DRAMATIC footage captures the moment a gunman is tackled to the ground after shooting dead the former Japanese prime minister Shinzo Abe twice with a homemade weapon.
The ex-statesman, 67, has been pronounced dead after being gunned down while giving a speech in the western Japanese city of Nara.
Video shows the alleged killer – reported to be 41-year-old naval veteran Tetsuya Yamagami – being tackled to the ground by Abe's security team.
Fuji TV reports that the suspect was a member of the Maritime Self-Defence Force for three years until 2005.
He is thought to have shot dead Abe using a homemade weapon.
Close-ups of the gun appear to show two pipes strapped to a piece of wood by thick black tape.
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In the footage, Abe is speaking before two deafeningly loud bangs are heard.
Chaos ensues as the person behind the camera lens scrambles on the ground, but then manages to return to the footage to focus.
It then shows the suspected shooter – who is understood to have been wielding a homemade gun – being tackled by three security officers.
The alleged gunman is brought down and one the men in a black suit and face masks pins him down.
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Another man then bundles on top of the suspected assassin as they detain him.
Other angles of the shooting show two huge plumes of smoke erupt as the shots are fired at Abe while he speaks outside a train station in Nara, Japan.
People turn around in shock and immediately run to help the fallen former Prime Minister.
And further video shows the suspected shooter milling in the crowd before he raises the double-barrelled weapon to fire.
Medics at Nara Medical University Hospital say Abe had no vital signs when he arrived, but that they conducted resuscitation.
"It was extremely serious, it was very grave," the medic said of Abe's condition on arrival.
Doctors said Abe suffered two wounds on the front of his neck about 5cm apart, and one of the bullets penetrated his heart.
He was confirmed dead at 5.03pm local time (8.03am BST).
Abe was giving a speech at a campaign event ahead of Sunday’s election for the parliament’s upper house when the shots rang out.
His security team were around him, but the gunman was able to draw his weapon and shoot the former statesman at close range "without being checked".
What we know so far…
- Japan's former prime minister Shinzo Abe has died after being gunned down in a violent assassination
- The 67-year-old was giving a speech in the western Japanese city of Nara when he was shot twice from behind in the chest and neck
- Video shows Abe go down clutching his chest after two loud bangs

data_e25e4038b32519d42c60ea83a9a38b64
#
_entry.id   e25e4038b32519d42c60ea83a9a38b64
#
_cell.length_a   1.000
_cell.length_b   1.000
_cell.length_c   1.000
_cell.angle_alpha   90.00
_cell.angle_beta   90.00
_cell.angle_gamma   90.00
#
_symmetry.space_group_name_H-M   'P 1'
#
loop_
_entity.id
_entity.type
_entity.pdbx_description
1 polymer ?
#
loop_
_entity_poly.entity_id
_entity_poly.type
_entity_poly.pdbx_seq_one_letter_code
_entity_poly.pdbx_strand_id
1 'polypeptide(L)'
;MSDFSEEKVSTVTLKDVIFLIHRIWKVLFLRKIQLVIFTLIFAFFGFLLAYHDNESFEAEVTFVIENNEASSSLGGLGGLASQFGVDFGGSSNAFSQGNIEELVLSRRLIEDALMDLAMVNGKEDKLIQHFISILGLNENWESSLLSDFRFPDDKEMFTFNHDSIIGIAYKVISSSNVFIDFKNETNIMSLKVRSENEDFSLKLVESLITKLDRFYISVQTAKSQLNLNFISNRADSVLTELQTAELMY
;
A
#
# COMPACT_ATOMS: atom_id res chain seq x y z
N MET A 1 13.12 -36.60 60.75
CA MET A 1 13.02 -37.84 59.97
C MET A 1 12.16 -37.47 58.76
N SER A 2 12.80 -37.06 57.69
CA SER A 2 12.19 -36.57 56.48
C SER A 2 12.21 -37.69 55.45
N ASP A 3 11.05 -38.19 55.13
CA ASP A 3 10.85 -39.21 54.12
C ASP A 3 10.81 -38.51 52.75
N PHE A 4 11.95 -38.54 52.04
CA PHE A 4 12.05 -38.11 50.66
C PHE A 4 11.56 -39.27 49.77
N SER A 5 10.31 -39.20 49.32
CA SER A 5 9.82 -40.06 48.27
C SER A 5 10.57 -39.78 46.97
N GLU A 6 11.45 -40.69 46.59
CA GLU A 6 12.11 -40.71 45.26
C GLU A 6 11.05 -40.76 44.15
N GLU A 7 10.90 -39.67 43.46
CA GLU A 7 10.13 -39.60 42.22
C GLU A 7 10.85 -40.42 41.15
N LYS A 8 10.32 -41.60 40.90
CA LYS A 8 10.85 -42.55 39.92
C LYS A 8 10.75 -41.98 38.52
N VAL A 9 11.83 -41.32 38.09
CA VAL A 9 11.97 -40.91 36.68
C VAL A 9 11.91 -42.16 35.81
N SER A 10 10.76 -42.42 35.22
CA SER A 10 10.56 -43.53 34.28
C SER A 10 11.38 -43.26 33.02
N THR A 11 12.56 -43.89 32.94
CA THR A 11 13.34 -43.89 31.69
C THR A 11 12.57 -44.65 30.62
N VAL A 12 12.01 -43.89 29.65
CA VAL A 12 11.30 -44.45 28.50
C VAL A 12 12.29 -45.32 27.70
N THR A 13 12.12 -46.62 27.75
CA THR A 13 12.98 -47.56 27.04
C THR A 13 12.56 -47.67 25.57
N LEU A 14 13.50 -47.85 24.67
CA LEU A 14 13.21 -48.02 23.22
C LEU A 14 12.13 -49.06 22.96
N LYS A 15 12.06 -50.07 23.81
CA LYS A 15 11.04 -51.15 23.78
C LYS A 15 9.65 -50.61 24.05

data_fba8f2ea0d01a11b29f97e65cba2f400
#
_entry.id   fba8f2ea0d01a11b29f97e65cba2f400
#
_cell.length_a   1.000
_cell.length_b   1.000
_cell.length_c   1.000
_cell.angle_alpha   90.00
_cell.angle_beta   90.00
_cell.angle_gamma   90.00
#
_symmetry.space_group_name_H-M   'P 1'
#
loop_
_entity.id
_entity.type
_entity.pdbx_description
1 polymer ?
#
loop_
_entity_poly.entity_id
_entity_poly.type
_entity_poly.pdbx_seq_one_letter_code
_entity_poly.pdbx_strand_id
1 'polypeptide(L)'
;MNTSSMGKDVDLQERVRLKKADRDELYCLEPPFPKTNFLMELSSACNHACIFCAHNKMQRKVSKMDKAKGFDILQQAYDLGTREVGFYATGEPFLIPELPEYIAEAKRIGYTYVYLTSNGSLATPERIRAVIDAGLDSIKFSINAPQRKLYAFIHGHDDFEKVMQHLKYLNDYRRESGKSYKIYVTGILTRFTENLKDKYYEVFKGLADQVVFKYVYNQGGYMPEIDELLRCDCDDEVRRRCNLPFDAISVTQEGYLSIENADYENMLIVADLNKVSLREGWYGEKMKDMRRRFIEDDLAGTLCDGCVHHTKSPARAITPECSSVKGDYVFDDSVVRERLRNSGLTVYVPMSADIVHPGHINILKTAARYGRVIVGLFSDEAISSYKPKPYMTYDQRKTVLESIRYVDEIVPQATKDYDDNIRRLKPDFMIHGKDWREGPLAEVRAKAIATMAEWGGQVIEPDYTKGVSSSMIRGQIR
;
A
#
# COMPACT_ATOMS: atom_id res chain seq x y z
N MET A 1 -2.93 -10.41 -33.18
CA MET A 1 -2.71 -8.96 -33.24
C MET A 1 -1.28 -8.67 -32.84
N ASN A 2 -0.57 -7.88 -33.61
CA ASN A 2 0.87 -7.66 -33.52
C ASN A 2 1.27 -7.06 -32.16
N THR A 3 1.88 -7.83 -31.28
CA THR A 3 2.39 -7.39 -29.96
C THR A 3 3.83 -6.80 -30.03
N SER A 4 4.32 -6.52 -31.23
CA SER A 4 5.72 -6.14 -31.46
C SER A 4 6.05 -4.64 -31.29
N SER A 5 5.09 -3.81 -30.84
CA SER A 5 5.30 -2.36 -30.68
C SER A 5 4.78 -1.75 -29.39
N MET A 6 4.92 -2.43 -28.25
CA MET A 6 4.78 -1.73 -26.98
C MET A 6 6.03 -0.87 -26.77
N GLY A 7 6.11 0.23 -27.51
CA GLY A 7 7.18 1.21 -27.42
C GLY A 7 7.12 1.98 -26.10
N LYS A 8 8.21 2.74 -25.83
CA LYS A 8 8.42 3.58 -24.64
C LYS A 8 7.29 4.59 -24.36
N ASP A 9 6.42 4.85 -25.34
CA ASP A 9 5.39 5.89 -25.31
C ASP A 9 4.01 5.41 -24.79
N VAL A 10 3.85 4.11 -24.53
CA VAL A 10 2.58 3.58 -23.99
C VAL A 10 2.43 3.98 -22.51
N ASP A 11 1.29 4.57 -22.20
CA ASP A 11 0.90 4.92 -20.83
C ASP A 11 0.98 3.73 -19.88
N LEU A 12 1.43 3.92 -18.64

- A 41-year-old armed forces veteran, Yamagami Tetsuya, was arrested with a homemade shotgun for the killing
- The motive for the shooting is so far unknown
- Japan's prime minister has described the shooting as a "heinous act"
Japan has some of the strictest gun laws in developed nations, so shootings are rare.
The motive for the bloody assassination is so far unknown, although conflicting reports state the gunman has "confessed" to carrying out the assassination.
He has reportedly said he was "dissatisfied" with Abe's politics but held "no grudge" against the former prime minister.
Boris Johnson was among those to express their shock at the events in Japan.
"Utterly appalled and saddened to hear about the despicable attack on Shinzo Abe," he tweeted. "My thoughts are with his family and loved ones."
Theresa May shared a picture of herself with Abe at a summit on Twitter, writing: "He was a statesman of the highest calibre. A dependable partner and trusted ally. A consummate host. But also the warmest and kindest of friends.
"My prayers and deepest sympathies are with his family and the people of Japan."
Former US president Donald Trump also responded to the news, describing Abe as "a truly great man" and "a true friend of mine" on his social media platform 'Truth Social'.
The US ambassador to Japan wrote a heartbreaking tribute to the ex-prime minister.
"We are all saddened and shocked by the shooting of former Prime Minister Abe Shinzo," said Rahm Emanuel.
"Abe-san has been an outstanding leader of Japan and unwavering ally of the US the US Government and American people are praying for the well-being of Abe-san, his family, & people of Japan."
US Secretary of State Antony Blinken also spoke of his horror at the assassination.
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"Our thoughts, our prayers are with him, with his family, with the people of Japan," he said, speaking from the G20 summit in Bali.
"This is a very, very sad moment. And we're awaiting news from Japan."
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